Tesla Model 3 Towing Dinghy – Actual Energy Consumption

Having now been on holiday I’ve got some real figures for energy consumption:

Energy consumption over the last 30 miles of the journey home

The average seemed to be around 290 – 310 Wh/mile. This was for a fully loaded car, two adults, two children, towing a Wanderer dinghy with lots of stuff inside it and a towing cover. Speed was around 55mph(90km/h) on motorways and A-roads.

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Giant Halfway Folding Bike Review

I’ve been doing my cycling on a old steel frame road bike – putting it in the boot of the car, driving the kids to school, cycling home, then cycling back in the afternoon and driving the kids home. This saved money on the car and meant I got exercise built into the day. It was also lots of fun.

However, now we’ve got a Tesla Model 3 and the road bike doesn’t fit into the boot any more. We’ve got some big hills round here so I needed a folding bike that would cope – both up the hills and down. I bought the first decent local folder that appeared on eBay, and it turned out to be a Giant Halfway.

Giant Halfway

I then found out that the Halfway was designed by Mike Burrows, a hero of mine. So I’ve got an actual Mike Burrows bike which is very cool 🙂

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Tesla Model 3 Towing Dinghy

I wanted to get an idea of energy usage involved in towing Custard – a 14′ Wanderer sailing dinghy – so I could work out our range when towing the dinghy.

Update: I’ve now got the actual figures.

A Better Route Planner provides an easy way to work out how to get somewhere with charging stops along the way. You can also tweak your car’s energy usage. Their base figure is nominal usage at 65mph.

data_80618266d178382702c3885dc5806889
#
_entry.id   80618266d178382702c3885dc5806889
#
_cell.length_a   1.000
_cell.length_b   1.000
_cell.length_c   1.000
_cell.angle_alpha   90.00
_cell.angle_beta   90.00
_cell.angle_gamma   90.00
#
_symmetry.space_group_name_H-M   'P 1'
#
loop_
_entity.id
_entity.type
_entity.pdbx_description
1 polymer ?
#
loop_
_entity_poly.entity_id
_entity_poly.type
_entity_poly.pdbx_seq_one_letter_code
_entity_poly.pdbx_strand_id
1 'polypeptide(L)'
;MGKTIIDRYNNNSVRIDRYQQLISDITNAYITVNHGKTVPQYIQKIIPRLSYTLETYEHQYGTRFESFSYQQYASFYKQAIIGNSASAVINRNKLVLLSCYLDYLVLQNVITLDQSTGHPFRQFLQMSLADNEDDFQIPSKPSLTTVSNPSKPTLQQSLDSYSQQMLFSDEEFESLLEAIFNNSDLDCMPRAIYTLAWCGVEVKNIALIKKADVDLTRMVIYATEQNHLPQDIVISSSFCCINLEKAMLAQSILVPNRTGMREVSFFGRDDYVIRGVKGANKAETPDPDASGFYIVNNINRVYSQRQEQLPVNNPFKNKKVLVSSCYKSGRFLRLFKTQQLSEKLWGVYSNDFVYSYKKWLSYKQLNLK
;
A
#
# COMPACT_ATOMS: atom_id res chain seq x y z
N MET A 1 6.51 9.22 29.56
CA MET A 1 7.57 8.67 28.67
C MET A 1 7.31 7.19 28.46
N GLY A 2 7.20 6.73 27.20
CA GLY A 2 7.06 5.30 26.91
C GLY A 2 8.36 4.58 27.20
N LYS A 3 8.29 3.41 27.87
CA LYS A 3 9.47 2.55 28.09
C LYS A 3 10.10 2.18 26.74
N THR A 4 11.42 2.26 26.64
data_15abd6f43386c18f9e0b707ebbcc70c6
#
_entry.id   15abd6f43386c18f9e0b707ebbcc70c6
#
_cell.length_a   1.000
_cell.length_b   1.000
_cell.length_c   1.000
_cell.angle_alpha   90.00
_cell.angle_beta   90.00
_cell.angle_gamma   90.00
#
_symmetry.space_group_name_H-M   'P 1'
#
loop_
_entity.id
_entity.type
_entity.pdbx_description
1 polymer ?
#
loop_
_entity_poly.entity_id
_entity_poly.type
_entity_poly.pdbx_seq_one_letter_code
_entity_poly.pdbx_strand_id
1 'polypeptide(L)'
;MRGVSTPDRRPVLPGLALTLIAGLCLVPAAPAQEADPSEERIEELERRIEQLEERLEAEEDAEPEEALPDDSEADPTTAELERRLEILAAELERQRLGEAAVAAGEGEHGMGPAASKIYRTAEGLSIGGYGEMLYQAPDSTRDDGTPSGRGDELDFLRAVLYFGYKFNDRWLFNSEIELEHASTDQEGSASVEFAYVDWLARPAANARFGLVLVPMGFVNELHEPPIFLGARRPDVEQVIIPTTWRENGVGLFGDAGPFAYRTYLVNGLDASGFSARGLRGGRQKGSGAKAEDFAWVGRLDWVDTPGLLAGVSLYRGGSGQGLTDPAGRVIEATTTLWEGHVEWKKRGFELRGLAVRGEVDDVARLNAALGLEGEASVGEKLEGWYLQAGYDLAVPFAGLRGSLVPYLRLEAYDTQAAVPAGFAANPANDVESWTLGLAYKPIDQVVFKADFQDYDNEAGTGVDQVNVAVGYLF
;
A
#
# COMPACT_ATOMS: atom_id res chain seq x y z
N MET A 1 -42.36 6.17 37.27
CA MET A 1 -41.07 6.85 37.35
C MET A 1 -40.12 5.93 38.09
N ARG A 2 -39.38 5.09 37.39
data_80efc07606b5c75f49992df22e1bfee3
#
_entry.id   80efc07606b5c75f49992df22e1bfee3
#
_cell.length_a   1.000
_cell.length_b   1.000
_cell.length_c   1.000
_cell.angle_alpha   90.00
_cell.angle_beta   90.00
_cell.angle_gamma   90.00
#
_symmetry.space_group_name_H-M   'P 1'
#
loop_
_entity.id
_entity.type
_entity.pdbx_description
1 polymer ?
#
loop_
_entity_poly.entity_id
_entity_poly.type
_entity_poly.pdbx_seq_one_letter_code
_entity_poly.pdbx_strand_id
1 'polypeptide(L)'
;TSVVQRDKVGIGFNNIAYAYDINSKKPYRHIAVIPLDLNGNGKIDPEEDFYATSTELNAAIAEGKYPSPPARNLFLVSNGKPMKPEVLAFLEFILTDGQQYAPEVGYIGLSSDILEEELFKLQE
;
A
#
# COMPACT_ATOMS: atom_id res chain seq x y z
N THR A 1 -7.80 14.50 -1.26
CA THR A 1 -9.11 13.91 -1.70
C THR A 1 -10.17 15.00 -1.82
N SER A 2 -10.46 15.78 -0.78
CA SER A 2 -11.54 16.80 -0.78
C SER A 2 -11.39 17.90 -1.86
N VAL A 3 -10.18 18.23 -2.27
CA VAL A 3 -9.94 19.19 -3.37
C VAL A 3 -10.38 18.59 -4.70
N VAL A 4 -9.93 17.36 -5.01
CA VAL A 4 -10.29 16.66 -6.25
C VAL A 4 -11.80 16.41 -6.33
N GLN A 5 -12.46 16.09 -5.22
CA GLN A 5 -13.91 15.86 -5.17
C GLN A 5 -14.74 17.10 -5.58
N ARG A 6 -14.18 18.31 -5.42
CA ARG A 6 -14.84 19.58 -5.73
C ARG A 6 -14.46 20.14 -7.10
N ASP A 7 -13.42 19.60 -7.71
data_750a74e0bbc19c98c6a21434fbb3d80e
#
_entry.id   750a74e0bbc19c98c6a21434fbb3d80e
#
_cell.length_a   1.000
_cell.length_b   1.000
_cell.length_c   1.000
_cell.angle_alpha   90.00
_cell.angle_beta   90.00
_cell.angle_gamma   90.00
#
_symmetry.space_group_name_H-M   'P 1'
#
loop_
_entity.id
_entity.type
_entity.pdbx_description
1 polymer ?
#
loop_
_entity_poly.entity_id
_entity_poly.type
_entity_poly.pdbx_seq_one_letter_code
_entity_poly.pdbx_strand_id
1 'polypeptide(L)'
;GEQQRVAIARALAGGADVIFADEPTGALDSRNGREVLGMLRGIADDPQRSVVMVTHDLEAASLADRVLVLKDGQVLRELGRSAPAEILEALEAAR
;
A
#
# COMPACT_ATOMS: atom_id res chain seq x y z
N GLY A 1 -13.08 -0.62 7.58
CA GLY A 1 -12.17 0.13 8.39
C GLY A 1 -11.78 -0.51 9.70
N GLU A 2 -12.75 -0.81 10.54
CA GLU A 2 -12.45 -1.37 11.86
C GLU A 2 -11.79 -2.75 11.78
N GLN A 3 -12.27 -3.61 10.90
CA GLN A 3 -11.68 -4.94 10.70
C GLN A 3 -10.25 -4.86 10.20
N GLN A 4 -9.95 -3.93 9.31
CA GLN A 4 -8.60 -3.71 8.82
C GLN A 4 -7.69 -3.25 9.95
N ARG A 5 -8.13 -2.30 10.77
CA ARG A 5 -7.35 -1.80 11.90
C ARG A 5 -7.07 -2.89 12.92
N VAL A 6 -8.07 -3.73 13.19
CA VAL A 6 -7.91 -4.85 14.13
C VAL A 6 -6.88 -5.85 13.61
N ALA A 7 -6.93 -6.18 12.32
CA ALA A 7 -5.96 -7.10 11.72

Custard’s trailer has higher drag that I would expect – in my Mazda 6 it looks like petrol consumption goes up by 25%. This doesn’t appear great for something that is fairly aerodynamic (boat shaped) and not particularly heavy (I guess around 340kg). When I used to tow a Jaguar 21 – 1100kg plus trailer – it seemed to double petrol consumption so for something much smaller 25% seems high.

Anyway, first guess was that the energy consumption in the Tesla would go up by 25 – 33%. The nominal energy consumption per mile is around 255Wh/mile at 65mph according to A Better Route Planner. This seems close to what we get on a normal local journey. So this would mean consumption of around 320 – 340 Wh/mile.

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Wanderer Dinghy – Mast Step Repair – Part 4

The hole through the foot of the mast was too tight for the stainless steel rod, so I ground the end of the rod as a quick and dirty reamer to make the hole the right size.

DIY reamer to get the holes the right size

This worked well. However, on assembling the system in the boat a problem became apparent: when in the boat the rod wouldn’t go through as it wasn’t aligned perfectly. Boats are never straight and the mast wasn’t at right angles to my new mast step.

I solved this with three approaches:

  1. Adjust the alignment of the metalwork with washers under one side;
  2. Barrel the centre of the rod so the mast could move from side to side without jamming;
  3. Put a big handle on the rod to help in applying force to get the rod in or out.
Pin shaped to allow the mast to flex from side to side, and a big handle to help getting the pin in and out
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Mounting trailer tyres with hand tools

The best way to mount 8″ trailer tyres is to take them to a tyre fitter. This method is how I did it and I’m noting it for future reference. However a lot of swearing is involved.

First look at the wheels and tyres. The ones I did years ago went on fairly easily. These laughed at me – no way were they going on.

Rim is far too big to go into the hole
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